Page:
Jackson County, Ore. – Camping near state highways is illegal in Oregon, but that hasn’t stopped groups of people from camping underneath bridges near these areas.
Every year, the Oregon Department of Transportation increases its spending to clean up these sites. ODOT and other government agencies regularly clean up homeless camps all over the county.
But the agencies say, this initiative is costing the state millions of dollars, and there isn’t a solution in sight.
Just last Thursday, ODOT and other government agencies gathered in an area near bear creek park and interstate five to clean up a homeless camp. This is just one of the latest clean ups in numerous efforts to clear out the homeless from these areas.
“We have a certain population of people that are camping and staying on our right of way contributing to a lot of trash, hazardous waste, and needles,” ODOT Spokesperson, Gary Leaming said.
Over the past five years, ODOT says it’s spent 3.1 million dollars to clean up these sites.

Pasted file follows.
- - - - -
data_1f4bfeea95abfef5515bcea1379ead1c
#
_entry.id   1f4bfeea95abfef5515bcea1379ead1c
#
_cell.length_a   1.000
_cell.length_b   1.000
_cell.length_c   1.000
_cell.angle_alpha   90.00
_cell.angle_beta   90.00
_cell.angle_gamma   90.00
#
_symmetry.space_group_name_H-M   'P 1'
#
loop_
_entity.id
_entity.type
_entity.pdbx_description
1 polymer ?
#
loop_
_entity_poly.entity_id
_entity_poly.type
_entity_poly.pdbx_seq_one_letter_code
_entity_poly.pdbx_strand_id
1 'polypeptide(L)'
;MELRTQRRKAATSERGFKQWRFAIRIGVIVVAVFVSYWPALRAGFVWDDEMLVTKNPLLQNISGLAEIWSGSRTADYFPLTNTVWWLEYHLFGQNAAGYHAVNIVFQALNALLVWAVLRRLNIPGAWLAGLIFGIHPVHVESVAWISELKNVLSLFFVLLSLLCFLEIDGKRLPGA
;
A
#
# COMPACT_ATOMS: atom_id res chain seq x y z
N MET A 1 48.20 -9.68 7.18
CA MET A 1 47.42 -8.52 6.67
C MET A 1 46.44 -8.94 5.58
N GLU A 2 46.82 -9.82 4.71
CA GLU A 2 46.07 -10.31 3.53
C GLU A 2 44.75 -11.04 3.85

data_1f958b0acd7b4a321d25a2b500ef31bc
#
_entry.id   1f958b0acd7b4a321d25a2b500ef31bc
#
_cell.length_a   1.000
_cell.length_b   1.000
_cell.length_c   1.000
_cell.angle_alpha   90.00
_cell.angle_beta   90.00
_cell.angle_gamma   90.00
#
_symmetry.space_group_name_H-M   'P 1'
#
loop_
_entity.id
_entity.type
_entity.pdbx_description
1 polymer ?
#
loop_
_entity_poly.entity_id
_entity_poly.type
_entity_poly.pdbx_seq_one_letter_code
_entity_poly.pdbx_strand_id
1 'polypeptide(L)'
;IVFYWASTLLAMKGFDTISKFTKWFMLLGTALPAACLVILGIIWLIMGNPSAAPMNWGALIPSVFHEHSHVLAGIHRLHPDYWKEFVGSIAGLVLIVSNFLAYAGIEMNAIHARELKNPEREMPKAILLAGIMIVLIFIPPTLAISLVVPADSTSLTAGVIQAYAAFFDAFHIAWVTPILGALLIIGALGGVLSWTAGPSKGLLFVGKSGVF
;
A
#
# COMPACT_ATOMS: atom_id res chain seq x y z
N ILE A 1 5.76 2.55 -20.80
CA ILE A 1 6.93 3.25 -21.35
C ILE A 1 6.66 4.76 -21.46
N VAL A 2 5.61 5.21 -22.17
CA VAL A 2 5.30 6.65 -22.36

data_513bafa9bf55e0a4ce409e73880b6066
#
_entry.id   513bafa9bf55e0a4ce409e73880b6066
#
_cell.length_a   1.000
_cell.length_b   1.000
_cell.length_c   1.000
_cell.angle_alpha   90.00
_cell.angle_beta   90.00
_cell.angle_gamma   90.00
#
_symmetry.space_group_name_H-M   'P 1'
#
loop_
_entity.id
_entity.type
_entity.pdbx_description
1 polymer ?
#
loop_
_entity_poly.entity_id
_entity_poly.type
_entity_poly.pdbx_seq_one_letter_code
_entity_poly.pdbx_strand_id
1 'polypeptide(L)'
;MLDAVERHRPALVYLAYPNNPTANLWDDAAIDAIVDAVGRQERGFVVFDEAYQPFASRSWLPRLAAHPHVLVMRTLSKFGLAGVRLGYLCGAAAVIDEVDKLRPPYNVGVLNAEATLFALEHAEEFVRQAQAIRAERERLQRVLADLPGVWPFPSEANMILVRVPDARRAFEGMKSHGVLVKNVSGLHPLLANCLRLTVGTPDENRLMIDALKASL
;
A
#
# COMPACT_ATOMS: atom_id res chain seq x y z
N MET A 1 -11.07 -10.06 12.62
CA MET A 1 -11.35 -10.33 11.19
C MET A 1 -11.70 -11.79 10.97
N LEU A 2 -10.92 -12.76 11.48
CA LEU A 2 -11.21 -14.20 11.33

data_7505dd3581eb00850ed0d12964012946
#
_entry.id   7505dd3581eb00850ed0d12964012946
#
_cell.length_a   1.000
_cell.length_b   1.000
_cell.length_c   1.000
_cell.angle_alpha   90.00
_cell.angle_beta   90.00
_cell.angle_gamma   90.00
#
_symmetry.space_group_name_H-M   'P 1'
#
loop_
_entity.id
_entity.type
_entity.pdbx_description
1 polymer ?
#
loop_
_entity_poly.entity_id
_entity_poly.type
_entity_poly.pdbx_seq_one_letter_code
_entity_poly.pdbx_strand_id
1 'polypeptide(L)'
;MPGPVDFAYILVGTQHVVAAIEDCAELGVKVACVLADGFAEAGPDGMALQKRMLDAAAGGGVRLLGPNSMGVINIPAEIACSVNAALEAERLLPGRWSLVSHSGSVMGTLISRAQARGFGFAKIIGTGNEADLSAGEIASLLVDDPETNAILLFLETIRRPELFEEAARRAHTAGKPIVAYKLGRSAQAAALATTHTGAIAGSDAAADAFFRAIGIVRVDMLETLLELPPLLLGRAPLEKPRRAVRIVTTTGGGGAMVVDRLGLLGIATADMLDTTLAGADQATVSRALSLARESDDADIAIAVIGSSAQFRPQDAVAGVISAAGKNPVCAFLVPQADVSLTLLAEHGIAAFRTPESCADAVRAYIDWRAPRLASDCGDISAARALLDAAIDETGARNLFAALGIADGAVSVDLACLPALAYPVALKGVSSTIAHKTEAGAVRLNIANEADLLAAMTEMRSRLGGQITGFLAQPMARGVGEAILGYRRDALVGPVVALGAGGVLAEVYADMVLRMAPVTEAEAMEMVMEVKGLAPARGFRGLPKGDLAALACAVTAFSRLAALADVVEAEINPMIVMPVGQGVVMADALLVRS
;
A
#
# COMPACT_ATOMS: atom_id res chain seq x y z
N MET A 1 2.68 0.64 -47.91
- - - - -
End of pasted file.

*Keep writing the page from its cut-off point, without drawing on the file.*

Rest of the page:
“So it’s very expensive, it’s not only just the corrections crew, but our time and just disposing of the waste as well,” Leaming said.
When the camp sites are cleaned up, Leaming says they often discover illegal activity that requires other agencies to intervene. At this moment police and o-dot say they have no solution to this problem, but hope to find one soon.
“There doesn’t seem like there is an answer, but we know that there is one out there.”
O-dot only employs three full time crews to deal with camping problems all in the Portland area.
Devin Gooden graduated from Arizona State University’s Walter Cronkite School of Journalism and Mass Communication with a Master’s degree in Sports Journalism.
She has spent most of her life in Atlanta, Georgia and received her undergraduate degree from the University of Georgia in Business Management.
When she’s not reporting, Devin practices yoga, reads thriller novels and loudly cheers for her beloved Georgia Bulldawgs.